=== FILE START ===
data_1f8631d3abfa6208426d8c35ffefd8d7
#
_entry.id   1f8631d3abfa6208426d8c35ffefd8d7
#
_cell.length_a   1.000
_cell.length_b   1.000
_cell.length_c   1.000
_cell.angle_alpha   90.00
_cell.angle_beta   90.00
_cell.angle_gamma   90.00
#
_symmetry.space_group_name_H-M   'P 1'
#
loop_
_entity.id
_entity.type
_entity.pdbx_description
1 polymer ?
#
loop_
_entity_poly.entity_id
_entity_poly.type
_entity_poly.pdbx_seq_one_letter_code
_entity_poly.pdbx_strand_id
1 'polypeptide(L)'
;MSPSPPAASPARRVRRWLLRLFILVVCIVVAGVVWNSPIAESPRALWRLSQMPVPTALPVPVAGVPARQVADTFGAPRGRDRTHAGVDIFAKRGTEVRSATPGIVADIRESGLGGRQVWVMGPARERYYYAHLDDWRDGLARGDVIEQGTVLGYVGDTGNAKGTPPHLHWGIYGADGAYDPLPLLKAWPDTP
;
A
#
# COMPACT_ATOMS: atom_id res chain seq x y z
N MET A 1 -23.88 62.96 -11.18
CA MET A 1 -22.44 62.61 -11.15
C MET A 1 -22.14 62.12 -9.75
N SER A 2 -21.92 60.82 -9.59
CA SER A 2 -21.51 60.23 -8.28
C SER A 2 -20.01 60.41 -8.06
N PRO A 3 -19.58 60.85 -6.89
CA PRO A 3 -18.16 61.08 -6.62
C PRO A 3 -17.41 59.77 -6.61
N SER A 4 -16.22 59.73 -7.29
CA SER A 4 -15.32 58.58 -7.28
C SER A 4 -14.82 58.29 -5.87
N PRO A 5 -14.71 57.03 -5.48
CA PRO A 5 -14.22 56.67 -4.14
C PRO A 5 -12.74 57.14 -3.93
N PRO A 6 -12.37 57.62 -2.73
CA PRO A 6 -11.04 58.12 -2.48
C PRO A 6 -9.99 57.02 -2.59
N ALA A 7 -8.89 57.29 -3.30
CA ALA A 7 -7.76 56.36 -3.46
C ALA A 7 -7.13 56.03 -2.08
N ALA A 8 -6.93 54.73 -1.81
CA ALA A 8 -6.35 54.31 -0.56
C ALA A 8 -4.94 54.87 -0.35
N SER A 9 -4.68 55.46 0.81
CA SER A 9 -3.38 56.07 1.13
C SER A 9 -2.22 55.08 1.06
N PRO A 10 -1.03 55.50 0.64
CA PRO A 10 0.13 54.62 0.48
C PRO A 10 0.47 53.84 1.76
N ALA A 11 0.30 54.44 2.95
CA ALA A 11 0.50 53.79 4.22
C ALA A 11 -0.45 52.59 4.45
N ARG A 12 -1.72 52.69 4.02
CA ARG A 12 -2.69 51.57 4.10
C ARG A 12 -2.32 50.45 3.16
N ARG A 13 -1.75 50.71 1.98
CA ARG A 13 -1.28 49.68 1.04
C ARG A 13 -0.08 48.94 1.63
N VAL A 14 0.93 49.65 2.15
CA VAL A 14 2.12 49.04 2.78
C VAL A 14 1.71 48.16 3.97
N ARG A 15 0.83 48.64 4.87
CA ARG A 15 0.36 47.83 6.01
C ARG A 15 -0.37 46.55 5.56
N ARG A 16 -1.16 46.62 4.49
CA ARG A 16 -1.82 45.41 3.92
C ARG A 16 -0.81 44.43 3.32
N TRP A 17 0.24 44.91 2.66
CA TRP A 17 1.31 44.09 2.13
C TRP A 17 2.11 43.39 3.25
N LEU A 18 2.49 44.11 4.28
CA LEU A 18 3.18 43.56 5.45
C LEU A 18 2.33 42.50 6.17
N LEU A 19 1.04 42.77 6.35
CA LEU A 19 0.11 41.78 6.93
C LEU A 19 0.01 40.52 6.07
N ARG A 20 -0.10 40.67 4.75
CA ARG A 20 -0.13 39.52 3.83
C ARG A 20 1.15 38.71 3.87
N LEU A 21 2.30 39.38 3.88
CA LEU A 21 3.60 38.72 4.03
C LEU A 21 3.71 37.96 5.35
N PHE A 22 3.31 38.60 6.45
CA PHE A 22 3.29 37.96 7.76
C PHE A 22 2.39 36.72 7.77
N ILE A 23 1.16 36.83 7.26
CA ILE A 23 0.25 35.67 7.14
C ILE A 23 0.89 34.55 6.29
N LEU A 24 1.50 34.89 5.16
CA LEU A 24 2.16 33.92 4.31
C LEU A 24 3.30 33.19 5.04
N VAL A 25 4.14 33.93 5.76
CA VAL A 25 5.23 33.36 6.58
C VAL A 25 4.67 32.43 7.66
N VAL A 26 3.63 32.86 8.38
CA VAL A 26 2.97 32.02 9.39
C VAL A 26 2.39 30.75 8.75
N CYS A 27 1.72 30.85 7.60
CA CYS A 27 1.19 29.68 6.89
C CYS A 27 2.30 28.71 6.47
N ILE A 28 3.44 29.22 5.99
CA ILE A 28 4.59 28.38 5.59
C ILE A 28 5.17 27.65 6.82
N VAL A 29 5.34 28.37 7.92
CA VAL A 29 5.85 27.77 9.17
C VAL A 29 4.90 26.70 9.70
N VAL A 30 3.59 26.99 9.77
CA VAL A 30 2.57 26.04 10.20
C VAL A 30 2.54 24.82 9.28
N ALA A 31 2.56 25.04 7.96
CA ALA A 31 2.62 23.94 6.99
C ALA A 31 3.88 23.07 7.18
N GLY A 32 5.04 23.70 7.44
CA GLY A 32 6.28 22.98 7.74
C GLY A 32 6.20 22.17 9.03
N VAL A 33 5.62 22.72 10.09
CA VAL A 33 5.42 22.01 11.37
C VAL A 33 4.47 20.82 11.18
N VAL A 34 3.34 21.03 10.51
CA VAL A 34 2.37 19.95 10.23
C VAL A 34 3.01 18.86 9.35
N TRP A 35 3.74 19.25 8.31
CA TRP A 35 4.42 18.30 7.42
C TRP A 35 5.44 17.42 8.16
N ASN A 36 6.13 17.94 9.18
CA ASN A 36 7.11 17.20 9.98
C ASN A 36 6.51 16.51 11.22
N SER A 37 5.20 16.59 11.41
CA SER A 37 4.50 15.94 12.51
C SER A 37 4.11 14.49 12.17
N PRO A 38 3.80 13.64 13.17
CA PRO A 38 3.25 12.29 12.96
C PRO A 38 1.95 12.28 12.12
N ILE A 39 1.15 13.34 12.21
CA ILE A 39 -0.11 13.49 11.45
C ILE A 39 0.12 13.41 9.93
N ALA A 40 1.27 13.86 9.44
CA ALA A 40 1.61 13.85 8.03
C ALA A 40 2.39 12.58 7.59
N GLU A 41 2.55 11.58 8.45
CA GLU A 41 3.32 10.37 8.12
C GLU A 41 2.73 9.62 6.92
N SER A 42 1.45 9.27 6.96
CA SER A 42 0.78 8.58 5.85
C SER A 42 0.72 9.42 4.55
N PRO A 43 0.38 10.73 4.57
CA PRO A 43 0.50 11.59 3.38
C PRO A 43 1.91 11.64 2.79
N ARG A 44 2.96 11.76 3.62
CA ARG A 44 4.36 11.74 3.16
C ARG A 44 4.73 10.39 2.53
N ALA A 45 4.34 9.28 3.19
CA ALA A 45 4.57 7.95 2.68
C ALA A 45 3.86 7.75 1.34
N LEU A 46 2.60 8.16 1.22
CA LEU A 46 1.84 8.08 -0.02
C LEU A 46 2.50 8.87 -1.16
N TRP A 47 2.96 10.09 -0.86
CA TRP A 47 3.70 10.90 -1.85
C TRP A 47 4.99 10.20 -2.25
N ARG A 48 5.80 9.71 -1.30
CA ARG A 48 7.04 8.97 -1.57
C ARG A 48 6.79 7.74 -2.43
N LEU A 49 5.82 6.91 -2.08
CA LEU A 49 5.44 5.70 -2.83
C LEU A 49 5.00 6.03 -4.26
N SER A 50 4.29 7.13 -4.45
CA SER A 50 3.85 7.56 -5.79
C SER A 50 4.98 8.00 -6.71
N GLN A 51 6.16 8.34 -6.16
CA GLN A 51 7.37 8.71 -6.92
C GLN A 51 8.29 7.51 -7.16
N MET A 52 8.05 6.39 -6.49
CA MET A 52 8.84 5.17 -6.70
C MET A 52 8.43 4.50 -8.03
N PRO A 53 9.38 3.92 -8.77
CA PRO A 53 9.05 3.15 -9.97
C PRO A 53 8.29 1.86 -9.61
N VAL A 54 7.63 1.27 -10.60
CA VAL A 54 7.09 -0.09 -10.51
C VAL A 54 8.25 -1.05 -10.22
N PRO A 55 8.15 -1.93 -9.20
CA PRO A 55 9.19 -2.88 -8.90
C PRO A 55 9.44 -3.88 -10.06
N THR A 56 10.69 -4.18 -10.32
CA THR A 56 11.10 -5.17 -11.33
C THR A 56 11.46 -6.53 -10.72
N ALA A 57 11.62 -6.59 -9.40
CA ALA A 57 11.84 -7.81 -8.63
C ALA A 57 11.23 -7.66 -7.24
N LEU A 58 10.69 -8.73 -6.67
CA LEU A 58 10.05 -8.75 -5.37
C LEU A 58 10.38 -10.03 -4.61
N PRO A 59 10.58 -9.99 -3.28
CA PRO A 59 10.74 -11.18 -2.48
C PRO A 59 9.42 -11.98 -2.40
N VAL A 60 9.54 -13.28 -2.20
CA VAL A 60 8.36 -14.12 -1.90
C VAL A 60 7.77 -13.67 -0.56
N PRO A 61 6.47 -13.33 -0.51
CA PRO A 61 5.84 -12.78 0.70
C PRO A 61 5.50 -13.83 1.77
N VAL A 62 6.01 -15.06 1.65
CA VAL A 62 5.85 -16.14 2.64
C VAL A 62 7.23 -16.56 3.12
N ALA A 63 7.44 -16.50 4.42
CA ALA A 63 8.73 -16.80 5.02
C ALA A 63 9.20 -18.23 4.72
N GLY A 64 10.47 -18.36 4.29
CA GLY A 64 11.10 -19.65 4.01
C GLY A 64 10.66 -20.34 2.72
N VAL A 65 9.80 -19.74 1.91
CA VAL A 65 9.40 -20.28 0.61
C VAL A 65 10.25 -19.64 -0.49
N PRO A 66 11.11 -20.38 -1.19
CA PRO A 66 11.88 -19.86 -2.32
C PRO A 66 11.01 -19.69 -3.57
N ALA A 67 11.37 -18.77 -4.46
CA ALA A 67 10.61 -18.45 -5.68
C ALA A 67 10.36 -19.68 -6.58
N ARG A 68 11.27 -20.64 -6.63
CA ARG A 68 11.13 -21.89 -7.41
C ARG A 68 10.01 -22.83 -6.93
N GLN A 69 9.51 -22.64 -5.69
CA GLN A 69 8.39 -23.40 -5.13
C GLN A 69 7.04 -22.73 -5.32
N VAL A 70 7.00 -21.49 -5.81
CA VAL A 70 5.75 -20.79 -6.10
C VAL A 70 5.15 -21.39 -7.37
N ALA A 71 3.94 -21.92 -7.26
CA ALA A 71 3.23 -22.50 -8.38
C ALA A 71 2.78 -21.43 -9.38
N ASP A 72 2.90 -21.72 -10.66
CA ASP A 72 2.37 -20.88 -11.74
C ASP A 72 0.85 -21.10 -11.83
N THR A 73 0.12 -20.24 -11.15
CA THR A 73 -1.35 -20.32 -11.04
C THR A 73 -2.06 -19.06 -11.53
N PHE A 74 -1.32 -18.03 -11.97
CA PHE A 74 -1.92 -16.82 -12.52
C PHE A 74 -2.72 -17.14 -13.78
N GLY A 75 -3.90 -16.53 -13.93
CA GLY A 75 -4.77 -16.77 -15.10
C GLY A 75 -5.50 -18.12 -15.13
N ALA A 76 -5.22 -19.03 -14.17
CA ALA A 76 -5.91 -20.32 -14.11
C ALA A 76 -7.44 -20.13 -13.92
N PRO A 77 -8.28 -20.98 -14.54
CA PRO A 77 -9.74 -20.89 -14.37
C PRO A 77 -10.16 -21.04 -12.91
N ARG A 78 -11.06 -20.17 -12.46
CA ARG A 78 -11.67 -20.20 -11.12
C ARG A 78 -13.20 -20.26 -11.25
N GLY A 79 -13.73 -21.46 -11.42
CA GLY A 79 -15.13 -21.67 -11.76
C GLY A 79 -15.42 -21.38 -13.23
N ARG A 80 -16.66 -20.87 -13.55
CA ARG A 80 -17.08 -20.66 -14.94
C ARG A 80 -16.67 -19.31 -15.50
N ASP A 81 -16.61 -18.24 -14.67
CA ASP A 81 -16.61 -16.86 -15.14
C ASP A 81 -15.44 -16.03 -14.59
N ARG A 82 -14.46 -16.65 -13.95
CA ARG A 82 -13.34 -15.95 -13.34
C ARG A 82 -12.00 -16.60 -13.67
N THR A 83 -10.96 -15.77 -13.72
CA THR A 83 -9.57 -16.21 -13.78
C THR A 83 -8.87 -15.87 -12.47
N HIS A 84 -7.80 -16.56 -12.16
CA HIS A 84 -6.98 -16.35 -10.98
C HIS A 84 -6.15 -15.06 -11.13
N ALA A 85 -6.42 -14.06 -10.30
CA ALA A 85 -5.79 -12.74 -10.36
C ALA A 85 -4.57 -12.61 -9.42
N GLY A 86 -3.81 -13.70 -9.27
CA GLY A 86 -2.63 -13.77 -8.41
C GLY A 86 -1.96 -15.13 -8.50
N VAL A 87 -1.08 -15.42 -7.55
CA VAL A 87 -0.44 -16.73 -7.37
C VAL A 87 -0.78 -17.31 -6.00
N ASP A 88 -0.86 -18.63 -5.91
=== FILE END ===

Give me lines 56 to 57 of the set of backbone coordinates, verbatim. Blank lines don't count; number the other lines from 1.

CA SER A 9 -3.38 56.07 1.13
C SER A 9 -2.22 55.08 1.06